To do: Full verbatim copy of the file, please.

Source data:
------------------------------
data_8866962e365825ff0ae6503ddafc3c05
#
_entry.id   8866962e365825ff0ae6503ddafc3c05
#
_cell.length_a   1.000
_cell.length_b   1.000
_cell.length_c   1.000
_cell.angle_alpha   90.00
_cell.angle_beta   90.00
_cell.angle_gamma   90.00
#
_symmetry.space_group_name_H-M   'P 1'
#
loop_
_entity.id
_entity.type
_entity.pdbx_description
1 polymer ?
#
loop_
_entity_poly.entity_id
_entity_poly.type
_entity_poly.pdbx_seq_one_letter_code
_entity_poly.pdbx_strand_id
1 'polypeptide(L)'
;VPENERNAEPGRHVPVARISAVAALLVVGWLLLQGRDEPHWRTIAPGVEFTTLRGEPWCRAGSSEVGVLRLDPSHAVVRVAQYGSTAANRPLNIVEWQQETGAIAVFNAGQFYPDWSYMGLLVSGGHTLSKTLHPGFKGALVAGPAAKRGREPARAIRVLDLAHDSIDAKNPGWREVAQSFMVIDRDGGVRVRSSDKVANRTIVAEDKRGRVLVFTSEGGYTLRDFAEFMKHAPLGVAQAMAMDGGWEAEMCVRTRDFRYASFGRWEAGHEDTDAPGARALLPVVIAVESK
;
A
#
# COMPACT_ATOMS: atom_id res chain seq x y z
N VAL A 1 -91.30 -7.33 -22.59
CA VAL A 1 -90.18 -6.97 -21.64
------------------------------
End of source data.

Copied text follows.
data_8866962e365825ff0ae6503ddafc3c05
#
_entry.id   8866962e365825ff0ae6503ddafc3c05
#
_cell.length_a   1.000
_cell.length_b   1.000
_cell.length_c   1.000
_cell.angle_alpha   90.00
_cell.angle_beta   90.00
_cell.angle_gamma   90.00
#
_symmetry.space_group_name_H-M   'P 1'
#
loop_
_entity.id
_entity.type
_entity.pdbx_description
1 polymer ?
#
loop_
_entity_poly.entity_id
_entity_poly.type
_entity_poly.pdbx_seq_one_letter_code
_entity_poly.pdbx_strand_id
1 'polypeptide(L)'
;VPENERNAEPGRHVPVARISAVAALLVVGWLLLQGRDEPHWRTIAPGVEFTTLRGEPWCRAGSSEVGVLRLDPSHAVVRVAQYGSTAANRPLNIVEWQQETGAIAVFNAGQFYPDWSYMGLLVSGGHTLSKTLHPGFKGALVAGPAAKRGREPARAIRVLDLAHDSIDAKNPGWREVAQSFMVIDRDGGVRVRSSDKVANRTIVAEDKRGRVLVFTSEGGYTLRDFAEFMKHAPLGVAQAMAMDGGWEAEMCVRTRDFRYASFGRWEAGHEDTDAPGARALLPVVIAVESK
;
A
#
# COMPACT_ATOMS: atom_id res chain seq x y z
N VAL A 1 -91.30 -7.33 -22.59
CA VAL A 1 -90.18 -6.97 -21.64